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He will not quarrel or cry aloud, nor will anyone hear his voice in the streets; a bruised reed he will not break, and a smoldering wick he will not quench, until he brings justice to victory; and in his name the Gentiles will hope. (Matthew 12:19–21 ESV)

Isaiah’s farsighted words, spoken almost eight centuries before their fulfillment in Jesus, tell us a lot about God’s intentions in becoming man and tenting among us. In the most personal sense, God did not become man merely to do what many people believe mythological gods do when they show up on the street. He did not come to condemn people—they were already condemned. He did not come to awe people with his secret powers and handsome physique. He did not come to sample the local beer and understand the human experience.

His intentions were much more liberating, according to Isaiah. He intended to bring ultimate justice. To give hope to those who had all their lives lived in ignorance, fear and exclusion. And to do all this with a gentleness that would draw in the broken and wounded, which includes everyone who descended from Adam and Eve.

I am not convinced that this truth is proclaimed today with the level of understanding Matthew had when he applied Isaiah’s words to Jesus. I keep seeing stories of bruised reeds snapped off by the reform-minded church (i.e., the church committed to asking people to obey Jesus in their own strength) who somehow cannot see the damage they are doing. Or the stories of brokenness in a believer’s life that churches are unwilling or unprepared to rescue or restore.

One story that comes to mind is about a 70 year old believer. He and his wife were ‘pillars in the church,’ holding up an example to all about growing wiser with age, displaying how to maintain a long-term loving marriage and finishing well—except the story did not end that way.

The couple discovered the wife had cancer and in a few months, she was gone. He was overpowered by grief. To comfort his pain, he turned to alcohol. Before the year was out, he had become a violent, cursing alcoholic, the total opposite of the kindly, gentle person everyone in his church had known. They were shocked, and watched helplessly as he left the church.

I am struck by the ‘watched helplessly’ aspect of this story, because this kind of experience is all too common. People who have led in the church, who taught others how to follow Jesus, who faithfully trusted God with their lives, their businesses, their families, are suddenly blowing up their lives—or gradually straying away with the same devastating effects. And the church watches helplessly. I do not mean no one tries to intervene. Or that no one prays for this person to return to Jesus. Or that everyone turns their back on this bruised reed.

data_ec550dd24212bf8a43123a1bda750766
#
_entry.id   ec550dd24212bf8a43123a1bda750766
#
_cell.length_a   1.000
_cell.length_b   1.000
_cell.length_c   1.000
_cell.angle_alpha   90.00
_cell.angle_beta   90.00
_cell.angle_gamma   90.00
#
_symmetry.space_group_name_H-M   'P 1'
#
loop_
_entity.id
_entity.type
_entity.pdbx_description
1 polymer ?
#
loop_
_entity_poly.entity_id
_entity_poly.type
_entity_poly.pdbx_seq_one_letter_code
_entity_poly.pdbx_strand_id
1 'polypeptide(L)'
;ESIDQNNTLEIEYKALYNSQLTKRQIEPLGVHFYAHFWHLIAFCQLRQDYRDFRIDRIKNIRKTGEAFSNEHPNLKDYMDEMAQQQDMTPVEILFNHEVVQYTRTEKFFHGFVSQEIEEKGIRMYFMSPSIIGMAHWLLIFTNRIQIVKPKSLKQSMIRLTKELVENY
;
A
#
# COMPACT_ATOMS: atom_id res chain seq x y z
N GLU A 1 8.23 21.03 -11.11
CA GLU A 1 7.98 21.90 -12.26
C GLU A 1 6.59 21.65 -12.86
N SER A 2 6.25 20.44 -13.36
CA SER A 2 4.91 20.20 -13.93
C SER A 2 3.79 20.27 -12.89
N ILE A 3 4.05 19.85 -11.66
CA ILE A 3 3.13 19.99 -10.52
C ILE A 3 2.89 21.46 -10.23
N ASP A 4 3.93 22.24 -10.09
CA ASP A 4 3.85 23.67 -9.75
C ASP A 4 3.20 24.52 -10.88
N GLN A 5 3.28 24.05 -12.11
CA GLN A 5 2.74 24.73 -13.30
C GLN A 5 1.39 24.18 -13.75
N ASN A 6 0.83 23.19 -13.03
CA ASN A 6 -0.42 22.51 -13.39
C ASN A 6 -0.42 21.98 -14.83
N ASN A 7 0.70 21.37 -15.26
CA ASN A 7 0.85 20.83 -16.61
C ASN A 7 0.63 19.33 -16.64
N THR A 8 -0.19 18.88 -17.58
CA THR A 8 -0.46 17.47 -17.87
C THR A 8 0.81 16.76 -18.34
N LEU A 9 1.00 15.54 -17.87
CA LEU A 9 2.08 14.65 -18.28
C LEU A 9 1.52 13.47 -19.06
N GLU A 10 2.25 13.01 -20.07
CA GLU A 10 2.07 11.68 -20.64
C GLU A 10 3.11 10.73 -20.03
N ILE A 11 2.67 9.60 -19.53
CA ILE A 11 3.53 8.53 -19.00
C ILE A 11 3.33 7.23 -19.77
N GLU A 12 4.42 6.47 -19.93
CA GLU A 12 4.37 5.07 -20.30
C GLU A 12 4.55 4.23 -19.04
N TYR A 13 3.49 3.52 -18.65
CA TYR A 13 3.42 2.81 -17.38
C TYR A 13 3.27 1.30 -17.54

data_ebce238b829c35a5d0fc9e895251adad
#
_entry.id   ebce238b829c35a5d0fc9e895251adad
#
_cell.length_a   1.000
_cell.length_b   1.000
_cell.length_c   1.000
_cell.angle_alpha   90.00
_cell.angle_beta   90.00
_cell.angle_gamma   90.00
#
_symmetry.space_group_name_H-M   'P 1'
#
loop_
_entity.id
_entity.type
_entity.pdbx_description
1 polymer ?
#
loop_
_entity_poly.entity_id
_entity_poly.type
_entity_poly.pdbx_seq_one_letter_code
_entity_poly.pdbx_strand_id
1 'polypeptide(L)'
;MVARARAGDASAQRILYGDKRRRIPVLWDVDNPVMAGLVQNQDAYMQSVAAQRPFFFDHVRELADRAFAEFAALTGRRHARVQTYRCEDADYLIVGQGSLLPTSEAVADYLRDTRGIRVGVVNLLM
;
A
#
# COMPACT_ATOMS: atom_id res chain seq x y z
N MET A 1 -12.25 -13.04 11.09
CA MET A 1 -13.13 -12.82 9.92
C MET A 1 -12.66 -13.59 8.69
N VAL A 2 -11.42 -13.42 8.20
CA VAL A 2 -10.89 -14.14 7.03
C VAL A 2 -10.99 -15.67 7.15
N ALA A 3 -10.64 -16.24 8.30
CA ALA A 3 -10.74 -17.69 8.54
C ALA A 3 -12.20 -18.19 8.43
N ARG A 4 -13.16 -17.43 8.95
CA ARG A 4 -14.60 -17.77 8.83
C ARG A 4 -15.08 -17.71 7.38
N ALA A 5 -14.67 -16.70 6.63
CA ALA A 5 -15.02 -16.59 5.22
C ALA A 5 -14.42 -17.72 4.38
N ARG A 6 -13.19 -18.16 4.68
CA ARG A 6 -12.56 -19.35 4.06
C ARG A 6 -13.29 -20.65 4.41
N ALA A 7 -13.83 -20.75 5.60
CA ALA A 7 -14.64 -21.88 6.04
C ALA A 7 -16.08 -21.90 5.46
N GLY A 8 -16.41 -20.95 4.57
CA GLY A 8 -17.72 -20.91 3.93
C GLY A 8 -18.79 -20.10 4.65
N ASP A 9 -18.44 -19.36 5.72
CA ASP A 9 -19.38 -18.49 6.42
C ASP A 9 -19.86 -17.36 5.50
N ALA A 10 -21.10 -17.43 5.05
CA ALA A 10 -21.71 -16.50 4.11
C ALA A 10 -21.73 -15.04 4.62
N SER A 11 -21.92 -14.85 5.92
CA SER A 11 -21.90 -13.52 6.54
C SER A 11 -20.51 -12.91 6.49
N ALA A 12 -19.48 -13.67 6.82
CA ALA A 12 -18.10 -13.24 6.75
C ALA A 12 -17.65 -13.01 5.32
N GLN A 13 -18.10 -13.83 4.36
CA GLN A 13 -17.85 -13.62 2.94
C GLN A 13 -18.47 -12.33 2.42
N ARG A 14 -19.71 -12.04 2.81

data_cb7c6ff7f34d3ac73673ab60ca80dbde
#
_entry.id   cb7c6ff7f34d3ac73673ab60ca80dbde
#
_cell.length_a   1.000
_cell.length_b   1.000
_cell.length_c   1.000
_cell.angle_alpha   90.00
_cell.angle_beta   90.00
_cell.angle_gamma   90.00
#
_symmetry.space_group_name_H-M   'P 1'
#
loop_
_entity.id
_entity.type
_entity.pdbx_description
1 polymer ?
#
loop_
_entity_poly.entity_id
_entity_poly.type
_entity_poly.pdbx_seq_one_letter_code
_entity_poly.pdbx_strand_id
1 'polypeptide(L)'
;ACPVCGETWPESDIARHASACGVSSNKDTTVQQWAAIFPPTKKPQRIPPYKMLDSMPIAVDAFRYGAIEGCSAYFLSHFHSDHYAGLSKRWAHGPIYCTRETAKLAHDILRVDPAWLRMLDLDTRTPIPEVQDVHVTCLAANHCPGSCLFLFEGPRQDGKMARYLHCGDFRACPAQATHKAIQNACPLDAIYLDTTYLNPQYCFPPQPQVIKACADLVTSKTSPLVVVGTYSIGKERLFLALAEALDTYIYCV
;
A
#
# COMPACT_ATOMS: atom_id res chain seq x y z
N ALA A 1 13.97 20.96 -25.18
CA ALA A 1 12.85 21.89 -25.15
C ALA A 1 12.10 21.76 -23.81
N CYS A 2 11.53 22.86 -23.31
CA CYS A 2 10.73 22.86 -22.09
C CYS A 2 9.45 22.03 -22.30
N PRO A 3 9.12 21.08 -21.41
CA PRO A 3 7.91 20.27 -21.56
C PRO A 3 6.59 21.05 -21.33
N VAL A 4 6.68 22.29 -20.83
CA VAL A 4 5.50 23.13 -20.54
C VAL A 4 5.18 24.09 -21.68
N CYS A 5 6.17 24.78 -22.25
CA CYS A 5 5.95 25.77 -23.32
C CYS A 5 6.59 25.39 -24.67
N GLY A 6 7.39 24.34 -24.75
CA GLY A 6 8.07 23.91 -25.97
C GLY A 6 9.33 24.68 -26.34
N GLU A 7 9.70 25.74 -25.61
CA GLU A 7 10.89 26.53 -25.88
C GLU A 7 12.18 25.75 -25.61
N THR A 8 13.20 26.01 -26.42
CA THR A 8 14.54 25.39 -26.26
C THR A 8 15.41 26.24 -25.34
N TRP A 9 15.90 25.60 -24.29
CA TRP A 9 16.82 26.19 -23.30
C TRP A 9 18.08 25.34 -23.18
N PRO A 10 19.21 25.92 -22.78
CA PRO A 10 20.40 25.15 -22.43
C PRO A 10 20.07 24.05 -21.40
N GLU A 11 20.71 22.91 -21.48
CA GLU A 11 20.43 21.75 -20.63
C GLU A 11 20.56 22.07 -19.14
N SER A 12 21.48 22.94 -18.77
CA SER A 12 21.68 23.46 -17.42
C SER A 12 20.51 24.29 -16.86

But sometimes they do turn their backs. Sometimes they throw the person under the bus. Sometimes ultimatums are given—“You cannot continue to serve in such and such a capacity until you have your life all together.” Sometimes the church uses shaming to try to get the person to turn around—“Do you realize that you are hurting the testimony of Jesus?” Sometimes it is begging—“Please consider what you are doing to yourself and the people who love you.” And these ‘sometimes’ are only after they have watched helplessly as the person becomes entangled in sin.

We belong to Jesus. He is the Head of the church—my church, your church. What does it mean for him not to break a bruised reed or snuff out a smoldering candle? For example, look at the way Jesus treated the woman caught in adultery in John 8:1-11—would your church have handled that situation the same way? Would you?

This blog series explores the tender side of transformation. I will not be shy about asking the hard questions, probing the difference between restoration and discipline, or humbly admitting my own failures to follow Jesus’ lead in handling people. I will look at the current practices of the church in light of recent events such as the accusations against Bill Hybels and also the Second Chance Church Perry Noble is launching in Anderson, SC. But these and other bruised reed issues will be observed through the filter of Jesus’ actions revealed in the Gospels.

Why? Because what we really believe is what we practice. If we believe that people who are caught in sin and do not immediately repent and turn will ‘burn,’ then judging or excluding people from our fellowship will be the endgame even if we do it regretfully. But…if we are convinced that the power to restore and redeem is at the heart of the gospel, we will not wait until those people are roadkill before we begin discipling them afresh in the transformational gospel which saves them.

Soon I will offer you a way to access the Unfinished Business Seminar that was developed to address this very issue. More to come next week.

-Steve Smith